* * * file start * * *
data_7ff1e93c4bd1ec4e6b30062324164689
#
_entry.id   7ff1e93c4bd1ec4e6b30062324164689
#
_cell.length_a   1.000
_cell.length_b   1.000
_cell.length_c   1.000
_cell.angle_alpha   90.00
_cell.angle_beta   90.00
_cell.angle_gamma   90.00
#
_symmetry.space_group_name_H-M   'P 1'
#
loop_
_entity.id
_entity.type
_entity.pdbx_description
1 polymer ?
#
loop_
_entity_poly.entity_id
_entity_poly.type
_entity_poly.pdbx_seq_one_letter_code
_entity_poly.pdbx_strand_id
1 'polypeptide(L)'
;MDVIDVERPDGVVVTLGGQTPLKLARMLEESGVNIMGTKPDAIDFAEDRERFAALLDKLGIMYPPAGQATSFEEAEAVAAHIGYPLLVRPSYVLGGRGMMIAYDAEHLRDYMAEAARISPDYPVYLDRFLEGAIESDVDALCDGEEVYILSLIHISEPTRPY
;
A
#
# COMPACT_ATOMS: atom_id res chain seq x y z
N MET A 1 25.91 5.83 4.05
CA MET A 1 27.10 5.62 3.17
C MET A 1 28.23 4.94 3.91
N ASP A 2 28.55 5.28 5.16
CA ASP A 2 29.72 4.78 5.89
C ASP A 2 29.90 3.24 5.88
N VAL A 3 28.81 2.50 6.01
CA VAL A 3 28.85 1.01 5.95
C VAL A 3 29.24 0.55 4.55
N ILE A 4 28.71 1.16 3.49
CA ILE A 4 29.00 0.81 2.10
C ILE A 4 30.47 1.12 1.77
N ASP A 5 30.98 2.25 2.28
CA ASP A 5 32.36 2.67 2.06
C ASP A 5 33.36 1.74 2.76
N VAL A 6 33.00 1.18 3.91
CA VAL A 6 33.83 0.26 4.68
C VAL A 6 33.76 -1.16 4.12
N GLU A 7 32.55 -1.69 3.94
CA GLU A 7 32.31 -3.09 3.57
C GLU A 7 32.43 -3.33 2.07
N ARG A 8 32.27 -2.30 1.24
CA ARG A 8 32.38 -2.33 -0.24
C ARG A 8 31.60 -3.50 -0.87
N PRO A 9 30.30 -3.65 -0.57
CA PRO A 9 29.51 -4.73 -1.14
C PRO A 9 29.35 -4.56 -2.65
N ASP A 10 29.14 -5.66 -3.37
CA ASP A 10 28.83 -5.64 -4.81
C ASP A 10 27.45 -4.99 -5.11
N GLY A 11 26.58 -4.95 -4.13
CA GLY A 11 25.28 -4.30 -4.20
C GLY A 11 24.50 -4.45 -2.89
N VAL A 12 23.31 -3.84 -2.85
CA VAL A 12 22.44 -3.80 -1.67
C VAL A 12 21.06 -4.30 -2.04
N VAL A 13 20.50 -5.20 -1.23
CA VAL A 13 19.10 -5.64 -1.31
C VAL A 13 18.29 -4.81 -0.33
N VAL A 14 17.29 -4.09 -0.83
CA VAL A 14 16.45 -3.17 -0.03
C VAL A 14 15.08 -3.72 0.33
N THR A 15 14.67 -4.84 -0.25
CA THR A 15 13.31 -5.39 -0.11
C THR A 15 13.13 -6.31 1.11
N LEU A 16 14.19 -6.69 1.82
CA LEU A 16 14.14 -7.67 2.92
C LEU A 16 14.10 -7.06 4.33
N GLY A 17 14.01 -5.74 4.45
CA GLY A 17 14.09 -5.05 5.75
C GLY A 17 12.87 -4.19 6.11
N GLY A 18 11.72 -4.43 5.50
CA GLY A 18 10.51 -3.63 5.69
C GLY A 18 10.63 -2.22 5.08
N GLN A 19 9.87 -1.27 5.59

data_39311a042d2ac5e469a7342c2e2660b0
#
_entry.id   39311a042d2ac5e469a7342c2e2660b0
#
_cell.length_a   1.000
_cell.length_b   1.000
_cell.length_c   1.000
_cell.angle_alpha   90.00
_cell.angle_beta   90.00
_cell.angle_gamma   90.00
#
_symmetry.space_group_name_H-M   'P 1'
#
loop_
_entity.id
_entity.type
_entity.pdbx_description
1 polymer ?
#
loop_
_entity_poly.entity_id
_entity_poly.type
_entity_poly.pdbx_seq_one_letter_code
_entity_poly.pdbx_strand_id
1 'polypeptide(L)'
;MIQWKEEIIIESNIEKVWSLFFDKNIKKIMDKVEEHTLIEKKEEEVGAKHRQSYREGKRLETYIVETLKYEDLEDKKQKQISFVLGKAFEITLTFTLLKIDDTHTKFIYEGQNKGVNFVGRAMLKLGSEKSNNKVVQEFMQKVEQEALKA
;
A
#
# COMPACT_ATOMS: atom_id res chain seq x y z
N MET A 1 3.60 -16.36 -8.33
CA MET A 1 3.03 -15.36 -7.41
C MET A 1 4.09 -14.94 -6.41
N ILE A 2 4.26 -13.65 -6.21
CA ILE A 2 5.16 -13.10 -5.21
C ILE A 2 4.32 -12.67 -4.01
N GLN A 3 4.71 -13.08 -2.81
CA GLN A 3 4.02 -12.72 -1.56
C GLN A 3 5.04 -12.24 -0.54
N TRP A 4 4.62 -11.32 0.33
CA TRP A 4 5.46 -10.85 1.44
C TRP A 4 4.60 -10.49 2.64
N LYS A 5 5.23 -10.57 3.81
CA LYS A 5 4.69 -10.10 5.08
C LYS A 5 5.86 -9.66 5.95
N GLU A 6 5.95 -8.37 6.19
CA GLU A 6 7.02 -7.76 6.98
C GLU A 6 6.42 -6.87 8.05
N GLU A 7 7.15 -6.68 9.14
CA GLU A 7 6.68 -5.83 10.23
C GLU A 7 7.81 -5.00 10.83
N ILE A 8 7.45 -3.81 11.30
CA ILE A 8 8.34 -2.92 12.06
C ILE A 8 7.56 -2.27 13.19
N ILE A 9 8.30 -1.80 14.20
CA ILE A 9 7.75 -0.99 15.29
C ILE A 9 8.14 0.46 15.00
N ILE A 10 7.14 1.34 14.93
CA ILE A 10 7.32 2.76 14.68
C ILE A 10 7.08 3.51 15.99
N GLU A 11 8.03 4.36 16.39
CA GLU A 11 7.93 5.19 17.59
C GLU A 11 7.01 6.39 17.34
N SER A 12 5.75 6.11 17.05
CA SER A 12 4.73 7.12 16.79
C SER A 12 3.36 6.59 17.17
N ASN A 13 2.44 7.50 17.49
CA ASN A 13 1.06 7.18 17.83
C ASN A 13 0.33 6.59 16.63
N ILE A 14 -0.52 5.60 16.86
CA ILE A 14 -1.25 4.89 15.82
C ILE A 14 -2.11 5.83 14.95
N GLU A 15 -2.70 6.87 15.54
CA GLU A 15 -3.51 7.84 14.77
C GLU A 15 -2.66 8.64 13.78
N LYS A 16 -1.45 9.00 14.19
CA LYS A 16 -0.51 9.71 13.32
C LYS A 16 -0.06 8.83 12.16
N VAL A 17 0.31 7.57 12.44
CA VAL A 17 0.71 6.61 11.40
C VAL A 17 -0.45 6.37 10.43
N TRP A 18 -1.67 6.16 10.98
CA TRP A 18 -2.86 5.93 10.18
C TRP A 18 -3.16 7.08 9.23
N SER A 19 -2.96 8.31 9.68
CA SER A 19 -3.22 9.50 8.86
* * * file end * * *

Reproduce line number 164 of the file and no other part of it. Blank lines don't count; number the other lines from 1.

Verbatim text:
N VAL A 17 0.31 7.57 12.44